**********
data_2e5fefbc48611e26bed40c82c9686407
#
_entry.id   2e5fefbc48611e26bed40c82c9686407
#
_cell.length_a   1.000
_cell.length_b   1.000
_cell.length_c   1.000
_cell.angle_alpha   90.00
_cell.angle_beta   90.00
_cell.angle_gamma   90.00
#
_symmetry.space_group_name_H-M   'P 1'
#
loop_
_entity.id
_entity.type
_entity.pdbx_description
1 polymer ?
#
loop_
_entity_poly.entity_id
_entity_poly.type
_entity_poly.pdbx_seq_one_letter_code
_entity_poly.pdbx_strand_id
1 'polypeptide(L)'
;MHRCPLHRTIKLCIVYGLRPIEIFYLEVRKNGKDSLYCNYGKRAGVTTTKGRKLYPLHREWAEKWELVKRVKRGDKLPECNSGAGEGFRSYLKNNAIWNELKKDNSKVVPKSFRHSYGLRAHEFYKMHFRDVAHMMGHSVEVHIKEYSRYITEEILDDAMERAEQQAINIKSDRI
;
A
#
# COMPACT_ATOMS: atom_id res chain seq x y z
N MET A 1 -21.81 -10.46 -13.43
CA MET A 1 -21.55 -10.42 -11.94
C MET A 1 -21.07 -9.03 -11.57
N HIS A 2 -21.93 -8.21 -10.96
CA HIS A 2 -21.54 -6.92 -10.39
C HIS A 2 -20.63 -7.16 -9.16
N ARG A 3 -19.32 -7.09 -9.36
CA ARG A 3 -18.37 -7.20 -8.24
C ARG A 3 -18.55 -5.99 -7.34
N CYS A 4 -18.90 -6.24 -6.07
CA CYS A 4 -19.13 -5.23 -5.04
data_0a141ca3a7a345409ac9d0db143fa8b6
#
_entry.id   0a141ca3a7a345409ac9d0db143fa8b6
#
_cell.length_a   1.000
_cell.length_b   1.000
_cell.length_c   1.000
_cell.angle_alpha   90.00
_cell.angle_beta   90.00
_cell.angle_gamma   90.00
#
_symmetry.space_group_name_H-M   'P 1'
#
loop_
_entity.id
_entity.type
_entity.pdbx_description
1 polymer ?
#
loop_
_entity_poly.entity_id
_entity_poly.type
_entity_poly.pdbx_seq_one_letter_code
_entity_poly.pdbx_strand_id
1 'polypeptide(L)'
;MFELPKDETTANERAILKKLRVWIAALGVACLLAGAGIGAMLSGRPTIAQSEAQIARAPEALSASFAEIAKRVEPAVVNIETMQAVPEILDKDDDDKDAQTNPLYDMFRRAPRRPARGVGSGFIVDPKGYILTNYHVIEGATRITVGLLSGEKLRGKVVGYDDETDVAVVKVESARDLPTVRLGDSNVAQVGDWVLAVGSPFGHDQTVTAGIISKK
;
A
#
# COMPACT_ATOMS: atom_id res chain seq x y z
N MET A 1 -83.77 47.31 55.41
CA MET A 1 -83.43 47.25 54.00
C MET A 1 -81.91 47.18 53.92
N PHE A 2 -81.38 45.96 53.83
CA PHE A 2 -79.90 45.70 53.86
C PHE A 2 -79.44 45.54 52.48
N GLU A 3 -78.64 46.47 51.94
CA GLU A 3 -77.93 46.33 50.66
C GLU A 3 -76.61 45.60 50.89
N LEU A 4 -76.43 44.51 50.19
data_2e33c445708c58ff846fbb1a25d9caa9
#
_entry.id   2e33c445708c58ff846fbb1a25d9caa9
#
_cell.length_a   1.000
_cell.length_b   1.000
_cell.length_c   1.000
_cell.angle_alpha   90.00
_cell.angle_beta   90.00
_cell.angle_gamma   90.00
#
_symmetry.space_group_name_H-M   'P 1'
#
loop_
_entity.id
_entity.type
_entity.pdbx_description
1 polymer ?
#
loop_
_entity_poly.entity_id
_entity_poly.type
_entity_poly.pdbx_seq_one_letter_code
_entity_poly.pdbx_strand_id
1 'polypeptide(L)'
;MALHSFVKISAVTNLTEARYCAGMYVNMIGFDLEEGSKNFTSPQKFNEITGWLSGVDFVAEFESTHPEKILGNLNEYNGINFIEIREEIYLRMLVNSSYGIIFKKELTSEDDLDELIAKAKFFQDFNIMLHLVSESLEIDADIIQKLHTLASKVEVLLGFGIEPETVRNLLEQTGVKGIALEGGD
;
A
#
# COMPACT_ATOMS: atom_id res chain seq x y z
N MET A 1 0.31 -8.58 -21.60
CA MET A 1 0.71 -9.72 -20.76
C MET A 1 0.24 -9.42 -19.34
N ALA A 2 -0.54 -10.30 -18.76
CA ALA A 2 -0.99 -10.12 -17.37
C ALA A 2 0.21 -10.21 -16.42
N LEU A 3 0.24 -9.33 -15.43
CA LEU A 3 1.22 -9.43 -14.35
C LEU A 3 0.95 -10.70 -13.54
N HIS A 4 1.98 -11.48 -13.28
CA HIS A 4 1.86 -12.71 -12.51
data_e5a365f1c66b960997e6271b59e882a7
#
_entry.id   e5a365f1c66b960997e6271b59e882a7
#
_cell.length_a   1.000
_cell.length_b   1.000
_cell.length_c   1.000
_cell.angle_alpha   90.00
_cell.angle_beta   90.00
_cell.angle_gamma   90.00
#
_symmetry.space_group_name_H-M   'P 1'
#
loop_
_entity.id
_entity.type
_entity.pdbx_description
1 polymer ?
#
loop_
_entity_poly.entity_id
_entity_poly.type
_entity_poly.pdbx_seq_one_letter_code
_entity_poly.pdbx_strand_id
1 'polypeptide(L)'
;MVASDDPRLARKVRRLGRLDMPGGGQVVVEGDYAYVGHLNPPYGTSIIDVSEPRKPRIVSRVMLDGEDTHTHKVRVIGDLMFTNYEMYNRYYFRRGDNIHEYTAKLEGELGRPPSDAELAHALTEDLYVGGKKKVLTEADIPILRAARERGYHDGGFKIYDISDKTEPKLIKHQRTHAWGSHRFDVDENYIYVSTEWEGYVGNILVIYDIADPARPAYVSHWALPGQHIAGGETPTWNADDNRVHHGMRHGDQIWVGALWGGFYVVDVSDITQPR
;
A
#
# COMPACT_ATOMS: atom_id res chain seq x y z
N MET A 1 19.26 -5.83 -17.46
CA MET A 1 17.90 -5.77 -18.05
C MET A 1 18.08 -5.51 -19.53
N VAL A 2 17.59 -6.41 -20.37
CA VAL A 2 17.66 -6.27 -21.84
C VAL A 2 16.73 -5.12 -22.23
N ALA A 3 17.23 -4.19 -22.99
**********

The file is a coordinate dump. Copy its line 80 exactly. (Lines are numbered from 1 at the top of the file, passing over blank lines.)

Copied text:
C GLU A 3 -76.61 45.60 50.89